EOY: The Science of Innovation

Investing in R&D is just one way that 2016 EOY winner Allen Eaves keeps Stemcell Technologies ahead of the curve


BCBusiness + ERNST & YOUNG

Credit: Adam Blasberg

Forced retirement led Eaves to turn a side project into a new business

Investing in R&D is just one way that 2016 EOY winner Allen Eaves keeps Stemcell Technologies ahead of the curve

Most people see retirement as an opportunity to step back from the work life and indulge in some leisure time. But Allen Eaves isn’t most people. When the founder and former director of the BC Cancer Agency’s Terry Fox Laboratory (TFL) took mandatory retirement, he turned a side project into an innovative international biotechnology company. And he’s just getting started.

“We’re going to hit $1 billion in 12 years, the way we’re going,” the ebullient hematologist insists. Eaves, 2016’s overall EOY winner for the Pacific Region, founded Stemcell Technologies Inc. in 1993, initially as a small supplier to research colleagues of a medium necessary for growing stem cells. Since his 2006 retirement, president and CEO Eaves has grown the business at a blistering pace of 20 percent a year on average.

What was once a staff of 10 is now a workforce numbering more than 1,000, with 13 offices across North America, Europe, Asia and Australia, and distribution in 25 countries. Stemcell’s rapidly expanding product lines offer more than 2,500 tools for life sciences research, from tools for cell-growing media and kits for cell isolation to instruments and reagents for analysis. This year sales are expected to hit $185 million.

Remarkably, while the company has ballooned in size, its pace of innovation hasn’t slowed. That’s no accident. Contrary to the romantic view of the tech entrepreneur as a convention-busting renegade, Eaves’s secret to retaining a foothold on the bleeding edge of his industry comes down to good old-fashioned discipline.

Stemcell rigorously reinvests 15 percent of its revenue in research and development, focusing on projects that respond directly to customers’ needs—which is why nearly all of its sales and marketing staff have science backgrounds, 40 percent of them PhDs.

“We’ve got all these salespeople who work with leaders in the field and they tell us what they want,” Eaves explains. “They have to really understand their customers, which they do. Our tagline is ‘Scientists helping scientists,’ and that’s very genuine,” he adds. “We basically take the ideas from academics and turn them into robust products and sell them back to them at a profit. But in so doing, we’ve saved them time, and we’ve given them the assurance that if they use our products the way we say, they will work.”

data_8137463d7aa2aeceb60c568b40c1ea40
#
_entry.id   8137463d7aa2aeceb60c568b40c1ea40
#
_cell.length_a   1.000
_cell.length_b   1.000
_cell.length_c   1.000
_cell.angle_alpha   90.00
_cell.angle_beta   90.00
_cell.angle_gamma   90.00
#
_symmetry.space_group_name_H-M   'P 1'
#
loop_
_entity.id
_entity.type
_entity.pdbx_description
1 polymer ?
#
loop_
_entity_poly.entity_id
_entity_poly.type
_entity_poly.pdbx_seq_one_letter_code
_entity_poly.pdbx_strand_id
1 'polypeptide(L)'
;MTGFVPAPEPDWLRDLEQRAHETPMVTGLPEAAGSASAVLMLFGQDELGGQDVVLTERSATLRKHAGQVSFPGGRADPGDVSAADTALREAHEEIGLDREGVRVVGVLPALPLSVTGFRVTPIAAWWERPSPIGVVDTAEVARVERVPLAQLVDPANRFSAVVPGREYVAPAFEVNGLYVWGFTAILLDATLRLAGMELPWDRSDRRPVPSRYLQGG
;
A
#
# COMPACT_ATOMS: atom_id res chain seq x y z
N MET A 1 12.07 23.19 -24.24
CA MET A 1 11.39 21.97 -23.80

To get products to market quickly, Stemcell doesn’t make anything for clinical use, circumventing time-intensive regulatory approvals. However, Eaves hints that this may change when the company aggregates its separate research, sales, manufacturing and distribution centres in Metro Vancouver into a campus-type facility in Burnaby. Currently in the planning stages, the campus will be equipped to make clinical-grade products.

The other key to innovation, according to Eaves? Meetings are frequent—and productive. “There’s that book called Death by Meeting,” Eaves acknowledges. “But how do you make a really good meeting? You have interesting things to talk about and decisions being made. Every meeting we have has an agenda and action items and due dates. The next meeting starts off with a review.”

Perhaps most important to Stemcell’s success has been Eaves’s grip on the reins. He’s steadfastly opposed to diluting his ownership stake or going public—an option he sees as the death knell of local biotechnology outfits. “Vancouver is full of dead and dying biotech companies,” he declares. “Investors want an exit strategy of three to five years, and, you know, it’s too short a time frame. Success [for them] means selling the company to somebody else, ideally an American company, in which case everybody loses their job. I saw that with colleagues getting involved with investors. They kill companies.”

For his part, Eaves isn’t going anywhere. “I’m 77, and I plan on living forever,” he quips with a wry smile. “I have no exit strategy.”

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